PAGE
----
The term ‘nuclear winter’ is usually related to a massive global nuclear war between the United States and Russia, lobbing hundreds or thousands of ICBMs across the ocean. Such an exchange would spew millions of tons of fine particles into the atmosphere, eventually encircling the planet in a permanent dark haze for years or decades. This global sunscreen would drop temperatures (in some cases by as much as 35 degrees Celsius) and block sunlight. Photosynthesis would no longer occur, plants would die and the entire food chain would collapse.
It is virtually assured that if the US attacked Russia (or vice versa) with nuclear weapons the subsequent retaliation would ensure self-destruction, so such an exchange is unlikely (despite the several near-nuclear exchanges over the past several decades).
In contrast, a regional exchange – perhaps on the Korean Peninsula or Indian Subcontinent – is far more likely. Not only are the players involved making decisions independent of US and Russian foreign policy and nuclear strategic positioning, there is also a general view that a regional nuclear conflict would not spell global disaster. More specifically, typical Western thinking is that stuff that happens in far-off lands won’t affect us.
This is wrong.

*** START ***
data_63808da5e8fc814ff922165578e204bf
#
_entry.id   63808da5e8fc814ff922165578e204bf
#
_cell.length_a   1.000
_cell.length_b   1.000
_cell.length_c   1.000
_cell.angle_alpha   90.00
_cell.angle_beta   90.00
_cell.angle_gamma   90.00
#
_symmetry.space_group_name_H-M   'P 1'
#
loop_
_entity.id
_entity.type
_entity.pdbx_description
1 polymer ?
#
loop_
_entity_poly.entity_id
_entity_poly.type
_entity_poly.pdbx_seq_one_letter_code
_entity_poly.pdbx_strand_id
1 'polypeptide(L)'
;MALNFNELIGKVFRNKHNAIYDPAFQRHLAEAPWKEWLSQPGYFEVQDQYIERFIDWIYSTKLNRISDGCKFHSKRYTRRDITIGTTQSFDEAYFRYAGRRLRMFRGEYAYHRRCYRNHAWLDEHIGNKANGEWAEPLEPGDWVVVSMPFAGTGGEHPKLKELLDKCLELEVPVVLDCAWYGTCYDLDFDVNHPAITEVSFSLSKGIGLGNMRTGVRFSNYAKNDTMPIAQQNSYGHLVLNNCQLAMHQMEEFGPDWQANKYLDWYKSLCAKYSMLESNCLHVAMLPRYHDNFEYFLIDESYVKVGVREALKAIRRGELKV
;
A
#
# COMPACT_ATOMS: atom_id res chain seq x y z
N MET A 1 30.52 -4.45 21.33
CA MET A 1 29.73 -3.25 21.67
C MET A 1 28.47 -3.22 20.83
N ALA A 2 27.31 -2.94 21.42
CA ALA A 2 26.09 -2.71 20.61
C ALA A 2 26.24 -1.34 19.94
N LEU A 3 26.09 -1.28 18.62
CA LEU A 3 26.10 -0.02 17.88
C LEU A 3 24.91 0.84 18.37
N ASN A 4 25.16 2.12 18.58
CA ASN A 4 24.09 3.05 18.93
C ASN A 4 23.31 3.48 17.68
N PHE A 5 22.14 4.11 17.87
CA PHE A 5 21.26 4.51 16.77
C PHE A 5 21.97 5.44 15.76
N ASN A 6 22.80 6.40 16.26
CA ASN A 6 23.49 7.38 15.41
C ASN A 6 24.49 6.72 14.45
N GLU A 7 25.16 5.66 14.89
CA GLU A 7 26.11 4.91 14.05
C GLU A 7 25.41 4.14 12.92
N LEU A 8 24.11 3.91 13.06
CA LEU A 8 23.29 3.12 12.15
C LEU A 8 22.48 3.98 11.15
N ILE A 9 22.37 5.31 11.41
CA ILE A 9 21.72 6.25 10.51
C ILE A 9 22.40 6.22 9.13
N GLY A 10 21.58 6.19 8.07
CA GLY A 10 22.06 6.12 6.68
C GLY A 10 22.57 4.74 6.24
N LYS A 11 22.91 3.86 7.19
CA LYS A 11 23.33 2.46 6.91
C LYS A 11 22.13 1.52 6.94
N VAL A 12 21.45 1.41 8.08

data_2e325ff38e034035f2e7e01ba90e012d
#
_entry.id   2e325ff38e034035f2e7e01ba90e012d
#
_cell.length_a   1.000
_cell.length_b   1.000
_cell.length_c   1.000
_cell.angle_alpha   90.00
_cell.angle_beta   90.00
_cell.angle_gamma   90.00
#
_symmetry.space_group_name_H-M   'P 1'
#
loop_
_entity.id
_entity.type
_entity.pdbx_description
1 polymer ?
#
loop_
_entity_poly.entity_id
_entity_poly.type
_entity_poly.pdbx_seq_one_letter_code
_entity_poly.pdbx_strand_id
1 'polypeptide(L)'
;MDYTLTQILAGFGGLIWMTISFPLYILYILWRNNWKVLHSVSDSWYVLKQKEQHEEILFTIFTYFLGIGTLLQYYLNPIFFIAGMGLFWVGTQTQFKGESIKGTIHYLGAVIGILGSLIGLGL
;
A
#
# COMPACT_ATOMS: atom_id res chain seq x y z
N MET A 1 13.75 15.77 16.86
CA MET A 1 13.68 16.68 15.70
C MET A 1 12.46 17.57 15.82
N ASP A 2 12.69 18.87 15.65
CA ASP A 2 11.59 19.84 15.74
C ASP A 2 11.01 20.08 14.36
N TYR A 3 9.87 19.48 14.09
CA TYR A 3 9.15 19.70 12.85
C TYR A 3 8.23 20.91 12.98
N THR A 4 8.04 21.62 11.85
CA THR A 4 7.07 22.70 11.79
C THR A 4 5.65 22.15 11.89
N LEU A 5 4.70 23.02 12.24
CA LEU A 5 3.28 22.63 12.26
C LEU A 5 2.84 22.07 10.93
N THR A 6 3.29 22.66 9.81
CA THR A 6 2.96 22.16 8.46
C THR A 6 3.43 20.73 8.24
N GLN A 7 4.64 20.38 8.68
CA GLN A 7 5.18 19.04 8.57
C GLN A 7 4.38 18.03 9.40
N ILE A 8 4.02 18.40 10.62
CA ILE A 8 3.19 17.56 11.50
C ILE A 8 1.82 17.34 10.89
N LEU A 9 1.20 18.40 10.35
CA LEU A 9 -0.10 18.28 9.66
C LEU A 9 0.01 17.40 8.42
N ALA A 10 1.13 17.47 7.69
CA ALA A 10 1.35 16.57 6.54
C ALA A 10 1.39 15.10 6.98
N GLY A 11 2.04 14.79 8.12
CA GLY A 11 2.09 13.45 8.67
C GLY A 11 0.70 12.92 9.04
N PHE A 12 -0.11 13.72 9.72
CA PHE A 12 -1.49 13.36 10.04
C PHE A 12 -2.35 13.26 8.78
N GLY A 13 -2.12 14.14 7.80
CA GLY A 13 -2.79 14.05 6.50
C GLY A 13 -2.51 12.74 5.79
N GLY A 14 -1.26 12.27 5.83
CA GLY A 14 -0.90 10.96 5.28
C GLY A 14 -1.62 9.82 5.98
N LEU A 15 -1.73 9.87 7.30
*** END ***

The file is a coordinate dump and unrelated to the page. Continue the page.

Several recent studies have argued that even a small regional nuclear conflict would cause a planetary catastrophe.
Study 1: Rutgers, the State University of New Jersey. "Regional Nuclear War Could Devastate Global Climate." ScienceDaily. ScienceDaily, 11 December 2006.
"We examined the climatic effects of the smoke produced in a regional conflict in the subtropics between two opposing nations, each using 50 Hiroshima-size nuclear weapons to attack the other's most populated urban areas," Robock said. The researchers carried out their simulations using a modern climate model coupled with estimates of smoke emissions provided by Toon and his colleagues, which amounted to as much as five million metric tons of "soot" particles.
"A cooling of several degrees would occur over large areas of North America and Eurasia, including most of the grain-growing regions," Robock said. "As in the case with earlier nuclear winter calculations, large climatic effects would occur in regions far removed from the target areas or the countries involved in the conflict."
Study 2: Mills, Michaels, et al. “Massive global ozone loss predicted following regional nuclear conflict.” Proceedings of the National Academy of Sciences, 2008.
“…firestorms resulting from a limited, regional nuclear war between India and Pakistan could produce global ozone losses of 20%-50% over populated areas, levels unprecedented in human history, accompanied by the coldest average surface temperatures in the last 1000 years, persisting for decades.”
For this reason, an irrational state cannot be allowed to obtain nuclear weapons. A nuclear North Korea would likely force Japan and South Korea to re-start their nuclear weapons research if they felt the US nuclear security guarantee was not rock solid. An arms race and escalation of conflict on the Korean Peninsula would have devastating consequences to people around the world, resulting in a worldwide nuclear winter and mass starvation.